A machine with a VFD is more complicated (adds cost) and more prone to failure. When using single-phase power to drive a three-phase motor, the VFD will need substantial capacitance (and/or inductance, but capacitance is more common) to provide power through the zero-crossings of the input line power. You also have to figure in the life of the inverter. They are getting better, but it remains to be seen if they last 'decades'.

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#5
In reply to #4

Re: 3-Phase Power Design. WHY?

01/24/2018 4:31 PM

Not to mention that I think 3Φ power is even available in households in Germany, if I recall what Andy Germany stated about that.

3Φ power is a better option for price, simplicity of operation, and matches typical industrial and domestic use requirements in Germany. These can be made more powerful (IMHO) than 1Φ motors, so they are better in instances where starting torque is higher, and run torques are not trivial.

In the U.S., you have to have 3Φ supply coming from service transformer (Y or Δ), and carrying through the master control cabinet (MCC) to the motor, and the MCC will typically have the contactor for the motor, with control leads routed through a switch.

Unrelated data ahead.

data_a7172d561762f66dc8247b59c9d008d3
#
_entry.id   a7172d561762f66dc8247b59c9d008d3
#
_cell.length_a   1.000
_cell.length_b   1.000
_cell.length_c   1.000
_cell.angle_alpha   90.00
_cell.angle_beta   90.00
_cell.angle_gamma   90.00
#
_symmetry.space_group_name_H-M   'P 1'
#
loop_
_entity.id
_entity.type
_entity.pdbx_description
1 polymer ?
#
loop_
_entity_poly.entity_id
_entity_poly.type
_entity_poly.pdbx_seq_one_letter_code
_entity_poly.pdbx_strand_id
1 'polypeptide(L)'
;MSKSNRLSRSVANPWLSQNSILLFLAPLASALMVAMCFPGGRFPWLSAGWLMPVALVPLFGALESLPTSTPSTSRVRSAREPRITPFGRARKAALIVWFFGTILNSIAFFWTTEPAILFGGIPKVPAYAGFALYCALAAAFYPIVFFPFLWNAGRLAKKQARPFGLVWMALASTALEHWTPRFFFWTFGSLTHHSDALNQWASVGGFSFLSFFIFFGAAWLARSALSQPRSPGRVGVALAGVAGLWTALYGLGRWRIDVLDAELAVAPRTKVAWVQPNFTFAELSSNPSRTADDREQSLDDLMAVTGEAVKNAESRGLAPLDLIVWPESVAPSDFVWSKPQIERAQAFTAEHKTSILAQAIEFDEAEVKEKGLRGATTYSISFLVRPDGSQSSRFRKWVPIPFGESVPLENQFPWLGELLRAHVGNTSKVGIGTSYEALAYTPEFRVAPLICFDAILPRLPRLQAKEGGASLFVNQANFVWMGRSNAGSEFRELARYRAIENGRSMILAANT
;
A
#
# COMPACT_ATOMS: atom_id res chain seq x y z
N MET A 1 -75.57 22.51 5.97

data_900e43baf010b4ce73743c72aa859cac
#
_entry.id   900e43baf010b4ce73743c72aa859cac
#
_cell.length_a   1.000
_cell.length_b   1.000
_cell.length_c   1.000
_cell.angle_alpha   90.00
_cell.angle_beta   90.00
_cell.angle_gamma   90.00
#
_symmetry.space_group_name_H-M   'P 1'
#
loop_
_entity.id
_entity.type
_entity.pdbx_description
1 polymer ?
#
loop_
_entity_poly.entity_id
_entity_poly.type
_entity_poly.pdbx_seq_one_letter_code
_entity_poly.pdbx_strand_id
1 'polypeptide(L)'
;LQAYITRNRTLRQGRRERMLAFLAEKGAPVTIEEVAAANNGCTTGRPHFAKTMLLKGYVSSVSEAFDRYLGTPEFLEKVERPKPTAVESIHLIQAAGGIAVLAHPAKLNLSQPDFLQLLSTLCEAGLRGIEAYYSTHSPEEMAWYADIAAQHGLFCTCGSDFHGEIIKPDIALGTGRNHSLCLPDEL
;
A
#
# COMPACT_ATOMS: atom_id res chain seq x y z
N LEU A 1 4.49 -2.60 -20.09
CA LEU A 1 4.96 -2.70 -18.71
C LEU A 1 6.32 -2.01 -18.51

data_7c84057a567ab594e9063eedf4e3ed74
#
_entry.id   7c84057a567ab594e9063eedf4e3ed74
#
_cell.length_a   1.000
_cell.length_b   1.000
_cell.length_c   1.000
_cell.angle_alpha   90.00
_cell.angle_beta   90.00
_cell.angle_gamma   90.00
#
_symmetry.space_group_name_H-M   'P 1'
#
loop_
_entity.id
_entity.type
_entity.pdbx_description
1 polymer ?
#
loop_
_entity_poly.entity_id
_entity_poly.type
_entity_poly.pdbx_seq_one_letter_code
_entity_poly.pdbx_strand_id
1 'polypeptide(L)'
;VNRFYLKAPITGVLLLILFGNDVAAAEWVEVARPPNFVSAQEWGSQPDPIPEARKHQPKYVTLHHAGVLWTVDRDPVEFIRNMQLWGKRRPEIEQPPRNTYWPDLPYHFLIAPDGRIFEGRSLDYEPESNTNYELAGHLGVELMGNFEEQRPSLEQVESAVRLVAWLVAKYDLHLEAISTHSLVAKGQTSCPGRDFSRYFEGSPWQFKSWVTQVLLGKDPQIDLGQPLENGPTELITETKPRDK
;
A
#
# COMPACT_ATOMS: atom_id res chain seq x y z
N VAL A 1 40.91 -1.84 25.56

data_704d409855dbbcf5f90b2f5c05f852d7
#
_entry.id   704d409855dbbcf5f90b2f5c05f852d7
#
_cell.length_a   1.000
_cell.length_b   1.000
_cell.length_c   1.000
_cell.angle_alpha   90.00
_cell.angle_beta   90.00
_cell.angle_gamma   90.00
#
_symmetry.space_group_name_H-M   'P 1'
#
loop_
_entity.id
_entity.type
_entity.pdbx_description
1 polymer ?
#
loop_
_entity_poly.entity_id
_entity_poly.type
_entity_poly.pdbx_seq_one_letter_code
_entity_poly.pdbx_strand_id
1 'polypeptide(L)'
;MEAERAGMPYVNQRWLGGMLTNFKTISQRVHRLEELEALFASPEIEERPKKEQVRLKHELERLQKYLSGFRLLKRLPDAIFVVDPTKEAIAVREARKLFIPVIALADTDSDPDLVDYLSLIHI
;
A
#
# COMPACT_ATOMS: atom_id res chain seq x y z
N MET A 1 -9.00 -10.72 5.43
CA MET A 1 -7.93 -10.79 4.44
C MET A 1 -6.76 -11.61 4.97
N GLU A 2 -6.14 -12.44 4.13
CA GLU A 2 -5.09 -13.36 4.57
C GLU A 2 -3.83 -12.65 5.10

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#6
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Re: 3-Phase Power Design. WHY?

01/24/2018 6:08 PM

"but it remains to be seen if they last 'decades'."

You haven't seen my plant; we have VFDs that have been around since the abacus was invented!

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Re: 3-Phase Power Design. WHY?

01/24/2018 11:31 PM

Ha! I still have my first digital watch....

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#8

Re: 3-Phase Power Design. WHY?

01/25/2018 2:31 AM

You are maybe asking the wrong question.

The question better is why a 3phase connection for your company makes more sense.

My answer is that if you load all 3phases equally the power company will have less complains about you and potentially bill you less.

Just attempt to run your whole business with all high powered motors on one single phase and wait until the power company comes knocking on your door.

All else has been said in terms of selection and VFD drive and so on.

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#9

Re: 3-Phase Power Design. WHY?

01/25/2018 9:27 AM

That is a question for the manufacturer, like why do they paint it gray instead of blue. There can be no reasonable answers on this form unless there are members that are in responsible positions at the maker of the machine. -- JHF

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#10
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Re: 3-Phase Power Design. WHY?

01/25/2018 3:21 PM

Quite, as I was trying to say in #1. No doubt a 3-phase machine is better if 3-phase is available, but if not OP has to decide whether it's worth paying to install it, or stick with the 1-phase option, presumably cheaper in mixer cost, apart from cost of installing 3-phase.

On 3-phase the inverter might be internal or separate. Same for 1-phase in general, but it seems like in this particular case it's internal.